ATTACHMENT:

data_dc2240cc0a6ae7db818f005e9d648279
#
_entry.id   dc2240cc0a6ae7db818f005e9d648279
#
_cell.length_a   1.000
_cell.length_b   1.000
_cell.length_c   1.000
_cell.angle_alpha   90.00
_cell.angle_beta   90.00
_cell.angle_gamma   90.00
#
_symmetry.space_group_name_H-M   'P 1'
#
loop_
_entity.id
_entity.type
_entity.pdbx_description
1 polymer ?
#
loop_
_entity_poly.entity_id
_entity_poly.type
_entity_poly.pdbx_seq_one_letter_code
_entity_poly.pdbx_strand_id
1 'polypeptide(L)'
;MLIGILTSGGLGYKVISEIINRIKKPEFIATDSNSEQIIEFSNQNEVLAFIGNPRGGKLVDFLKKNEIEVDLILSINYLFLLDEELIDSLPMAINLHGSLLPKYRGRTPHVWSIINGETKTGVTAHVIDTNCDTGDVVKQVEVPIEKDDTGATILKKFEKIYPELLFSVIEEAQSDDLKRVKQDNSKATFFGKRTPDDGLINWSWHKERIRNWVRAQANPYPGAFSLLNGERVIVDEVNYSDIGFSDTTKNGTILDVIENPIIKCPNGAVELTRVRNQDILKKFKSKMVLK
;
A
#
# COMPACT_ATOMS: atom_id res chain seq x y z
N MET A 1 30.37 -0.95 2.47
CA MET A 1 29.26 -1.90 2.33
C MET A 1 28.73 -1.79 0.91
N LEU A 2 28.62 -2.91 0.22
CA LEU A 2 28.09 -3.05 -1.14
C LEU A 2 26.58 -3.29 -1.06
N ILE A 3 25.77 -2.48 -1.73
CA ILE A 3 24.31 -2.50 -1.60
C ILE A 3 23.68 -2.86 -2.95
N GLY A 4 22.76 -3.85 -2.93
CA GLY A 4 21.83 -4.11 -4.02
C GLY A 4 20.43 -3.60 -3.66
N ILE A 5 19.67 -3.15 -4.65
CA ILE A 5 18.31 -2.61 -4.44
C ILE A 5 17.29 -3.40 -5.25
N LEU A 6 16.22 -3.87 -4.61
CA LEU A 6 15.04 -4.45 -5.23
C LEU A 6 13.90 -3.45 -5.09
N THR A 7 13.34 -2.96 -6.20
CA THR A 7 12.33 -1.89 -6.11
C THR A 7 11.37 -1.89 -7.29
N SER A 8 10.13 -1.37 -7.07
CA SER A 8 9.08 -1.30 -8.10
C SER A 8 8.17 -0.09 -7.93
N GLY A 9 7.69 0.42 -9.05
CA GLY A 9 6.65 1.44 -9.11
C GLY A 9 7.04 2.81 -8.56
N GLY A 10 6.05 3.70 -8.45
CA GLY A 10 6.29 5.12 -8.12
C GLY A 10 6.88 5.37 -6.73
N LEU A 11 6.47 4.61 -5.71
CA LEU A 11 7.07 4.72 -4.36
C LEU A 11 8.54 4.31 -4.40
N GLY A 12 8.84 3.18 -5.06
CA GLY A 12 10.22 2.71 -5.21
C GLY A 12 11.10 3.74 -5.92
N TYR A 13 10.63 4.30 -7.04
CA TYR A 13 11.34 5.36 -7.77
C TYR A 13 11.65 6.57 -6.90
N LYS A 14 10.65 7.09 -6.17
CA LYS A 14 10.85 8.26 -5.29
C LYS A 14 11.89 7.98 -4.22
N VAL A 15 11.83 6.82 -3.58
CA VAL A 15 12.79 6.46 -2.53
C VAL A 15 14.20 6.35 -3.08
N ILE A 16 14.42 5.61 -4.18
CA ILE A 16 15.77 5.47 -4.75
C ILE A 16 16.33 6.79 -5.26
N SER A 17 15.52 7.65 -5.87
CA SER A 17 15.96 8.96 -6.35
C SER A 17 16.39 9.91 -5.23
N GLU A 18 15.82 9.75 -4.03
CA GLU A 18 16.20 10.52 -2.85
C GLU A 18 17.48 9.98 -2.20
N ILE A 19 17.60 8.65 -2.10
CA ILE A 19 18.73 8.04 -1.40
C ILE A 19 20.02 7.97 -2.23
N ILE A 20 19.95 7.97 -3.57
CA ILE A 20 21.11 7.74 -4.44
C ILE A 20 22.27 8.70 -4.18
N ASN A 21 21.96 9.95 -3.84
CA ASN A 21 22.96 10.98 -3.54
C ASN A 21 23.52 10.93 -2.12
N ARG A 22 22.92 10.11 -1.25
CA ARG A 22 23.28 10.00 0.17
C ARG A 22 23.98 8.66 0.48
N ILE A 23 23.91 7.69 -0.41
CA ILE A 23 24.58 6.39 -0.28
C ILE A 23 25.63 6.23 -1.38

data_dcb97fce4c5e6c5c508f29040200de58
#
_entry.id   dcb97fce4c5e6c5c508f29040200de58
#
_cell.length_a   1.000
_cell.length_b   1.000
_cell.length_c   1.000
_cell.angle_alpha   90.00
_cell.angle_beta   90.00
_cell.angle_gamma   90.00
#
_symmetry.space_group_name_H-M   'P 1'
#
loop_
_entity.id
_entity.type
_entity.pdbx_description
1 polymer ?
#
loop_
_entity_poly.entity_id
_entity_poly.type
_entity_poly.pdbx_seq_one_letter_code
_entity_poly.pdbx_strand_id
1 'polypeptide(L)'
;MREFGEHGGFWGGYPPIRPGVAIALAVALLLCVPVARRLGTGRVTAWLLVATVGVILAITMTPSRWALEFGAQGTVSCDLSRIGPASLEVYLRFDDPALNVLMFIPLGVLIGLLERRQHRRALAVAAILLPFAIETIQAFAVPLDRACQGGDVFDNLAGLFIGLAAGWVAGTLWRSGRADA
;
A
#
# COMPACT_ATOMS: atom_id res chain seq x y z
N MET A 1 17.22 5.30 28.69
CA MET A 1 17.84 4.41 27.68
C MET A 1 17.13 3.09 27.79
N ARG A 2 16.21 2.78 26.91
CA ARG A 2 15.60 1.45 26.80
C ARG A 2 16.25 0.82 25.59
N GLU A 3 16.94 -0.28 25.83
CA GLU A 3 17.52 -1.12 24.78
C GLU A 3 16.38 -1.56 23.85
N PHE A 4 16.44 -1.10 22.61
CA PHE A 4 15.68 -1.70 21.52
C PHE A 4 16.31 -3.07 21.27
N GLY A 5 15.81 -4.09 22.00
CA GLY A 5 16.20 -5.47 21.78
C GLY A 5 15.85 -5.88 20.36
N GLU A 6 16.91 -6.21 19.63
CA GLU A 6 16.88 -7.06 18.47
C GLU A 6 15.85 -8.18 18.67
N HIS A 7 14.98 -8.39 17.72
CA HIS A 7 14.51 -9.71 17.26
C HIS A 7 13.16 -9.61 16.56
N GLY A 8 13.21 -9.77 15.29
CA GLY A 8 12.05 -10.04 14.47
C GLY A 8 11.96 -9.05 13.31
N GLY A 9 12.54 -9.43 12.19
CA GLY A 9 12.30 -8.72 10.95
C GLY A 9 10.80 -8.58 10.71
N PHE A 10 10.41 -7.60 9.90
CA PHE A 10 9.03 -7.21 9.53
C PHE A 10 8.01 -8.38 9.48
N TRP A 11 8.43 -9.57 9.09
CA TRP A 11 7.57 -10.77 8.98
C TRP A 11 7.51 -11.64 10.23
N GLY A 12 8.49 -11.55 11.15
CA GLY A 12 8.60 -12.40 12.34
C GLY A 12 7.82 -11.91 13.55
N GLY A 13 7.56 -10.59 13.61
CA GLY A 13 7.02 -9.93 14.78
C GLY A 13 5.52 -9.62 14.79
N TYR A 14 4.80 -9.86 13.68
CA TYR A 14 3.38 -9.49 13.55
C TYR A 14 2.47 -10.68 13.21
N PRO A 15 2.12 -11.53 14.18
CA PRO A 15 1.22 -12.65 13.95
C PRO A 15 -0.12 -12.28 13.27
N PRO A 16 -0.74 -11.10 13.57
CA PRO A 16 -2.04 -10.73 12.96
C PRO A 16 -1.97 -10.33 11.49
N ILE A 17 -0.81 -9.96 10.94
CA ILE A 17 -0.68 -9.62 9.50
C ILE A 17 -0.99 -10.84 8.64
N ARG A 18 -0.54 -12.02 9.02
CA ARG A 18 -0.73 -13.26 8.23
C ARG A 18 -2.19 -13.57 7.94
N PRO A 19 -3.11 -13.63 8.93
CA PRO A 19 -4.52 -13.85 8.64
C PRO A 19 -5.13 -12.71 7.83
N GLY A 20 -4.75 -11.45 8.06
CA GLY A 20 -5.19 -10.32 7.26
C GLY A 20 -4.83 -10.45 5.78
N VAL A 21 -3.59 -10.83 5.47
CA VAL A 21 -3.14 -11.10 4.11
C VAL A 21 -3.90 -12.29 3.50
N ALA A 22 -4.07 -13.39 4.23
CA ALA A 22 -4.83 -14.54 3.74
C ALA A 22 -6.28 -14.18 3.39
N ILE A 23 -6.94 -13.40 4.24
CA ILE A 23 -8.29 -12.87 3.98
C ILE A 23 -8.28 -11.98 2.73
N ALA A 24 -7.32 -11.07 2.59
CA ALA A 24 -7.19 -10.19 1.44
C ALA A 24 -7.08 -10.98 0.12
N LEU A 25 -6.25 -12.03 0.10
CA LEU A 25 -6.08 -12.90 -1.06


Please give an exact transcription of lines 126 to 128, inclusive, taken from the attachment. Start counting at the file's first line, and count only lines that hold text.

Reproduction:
;
A
#